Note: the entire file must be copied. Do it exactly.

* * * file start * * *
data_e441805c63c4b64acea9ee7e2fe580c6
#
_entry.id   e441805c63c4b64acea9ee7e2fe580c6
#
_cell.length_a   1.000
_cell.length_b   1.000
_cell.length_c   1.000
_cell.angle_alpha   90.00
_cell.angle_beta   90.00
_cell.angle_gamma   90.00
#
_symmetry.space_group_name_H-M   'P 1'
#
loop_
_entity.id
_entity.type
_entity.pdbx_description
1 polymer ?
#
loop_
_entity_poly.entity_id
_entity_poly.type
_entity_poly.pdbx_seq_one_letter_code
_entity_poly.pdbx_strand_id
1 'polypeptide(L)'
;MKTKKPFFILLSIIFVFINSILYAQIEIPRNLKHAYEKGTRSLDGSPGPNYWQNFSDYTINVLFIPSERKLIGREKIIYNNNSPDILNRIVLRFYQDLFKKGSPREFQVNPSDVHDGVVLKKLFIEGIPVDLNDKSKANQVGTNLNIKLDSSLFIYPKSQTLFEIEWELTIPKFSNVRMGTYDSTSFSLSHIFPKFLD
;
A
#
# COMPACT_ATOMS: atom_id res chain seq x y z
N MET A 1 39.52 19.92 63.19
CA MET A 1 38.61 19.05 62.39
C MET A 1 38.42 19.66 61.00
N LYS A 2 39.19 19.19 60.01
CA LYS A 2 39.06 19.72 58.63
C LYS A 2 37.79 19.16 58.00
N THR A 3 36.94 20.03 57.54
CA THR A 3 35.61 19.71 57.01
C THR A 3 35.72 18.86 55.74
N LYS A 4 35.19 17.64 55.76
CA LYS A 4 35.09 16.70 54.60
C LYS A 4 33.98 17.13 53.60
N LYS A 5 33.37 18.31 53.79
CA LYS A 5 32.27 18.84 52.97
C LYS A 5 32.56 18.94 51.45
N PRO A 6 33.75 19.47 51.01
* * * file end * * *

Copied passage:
data_e441805c63c4b64acea9ee7e2fe580c6
#
_entry.id   e441805c63c4b64acea9ee7e2fe580c6
#
_cell.length_a   1.000
_cell.length_b   1.000
_cell.length_c   1.000
_cell.angle_alpha   90.00
_cell.angle_beta   90.00
_cell.angle_gamma   90.00
#
_symmetry.space_group_name_H-M   'P 1'
#
loop_
_entity.id
_entity.type
_entity.pdbx_description
1 polymer ?
#
loop_
_entity_poly.entity_id
_entity_poly.type
_entity_poly.pdbx_seq_one_letter_code
_entity_poly.pdbx_strand_id
1 'polypeptide(L)'
;MKTKKPFFILLSIIFVFINSILYAQIEIPRNLKHAYEKGTRSLDGSPGPNYWQNFSDYTINVLFIPSERKLIGREKIIYNNNSPDILNRIVLRFYQDLFKKGSPREFQVNPSDVHDGVVLKKLFIEGIPVDLNDKSKANQVGTNLNIKLDSSLFIYPKSQTLFEIEWELTIPKFSNVRMGTYDSTSFSLSHIFPKFLD
;
A
#
# COMPACT_ATOMS: atom_id res chain seq x y z
N MET A 1 39.52 19.92 63.19
CA MET A 1 38.61 19.05 62.39
C MET A 1 38.42 19.66 61.00
N LYS A 2 39.19 19.19 60.01
CA LYS A 2 39.06 19.72 58.63
C LYS A 2 37.79 19.16 58.00
N THR A 3 36.94 20.03 57.54
CA THR A 3 35.61 19.71 57.01
C THR A 3 35.72 18.86 55.74
N LYS A 4 35.19 17.64 55.76
CA LYS A 4 35.09 16.70 54.60
C LYS A 4 33.98 17.13 53.60
N LYS A 5 33.37 18.31 53.79
CA LYS A 5 32.27 18.84 52.97
C LYS A 5 32.56 18.94 51.45
N PRO A 6 33.75 19.47 51.01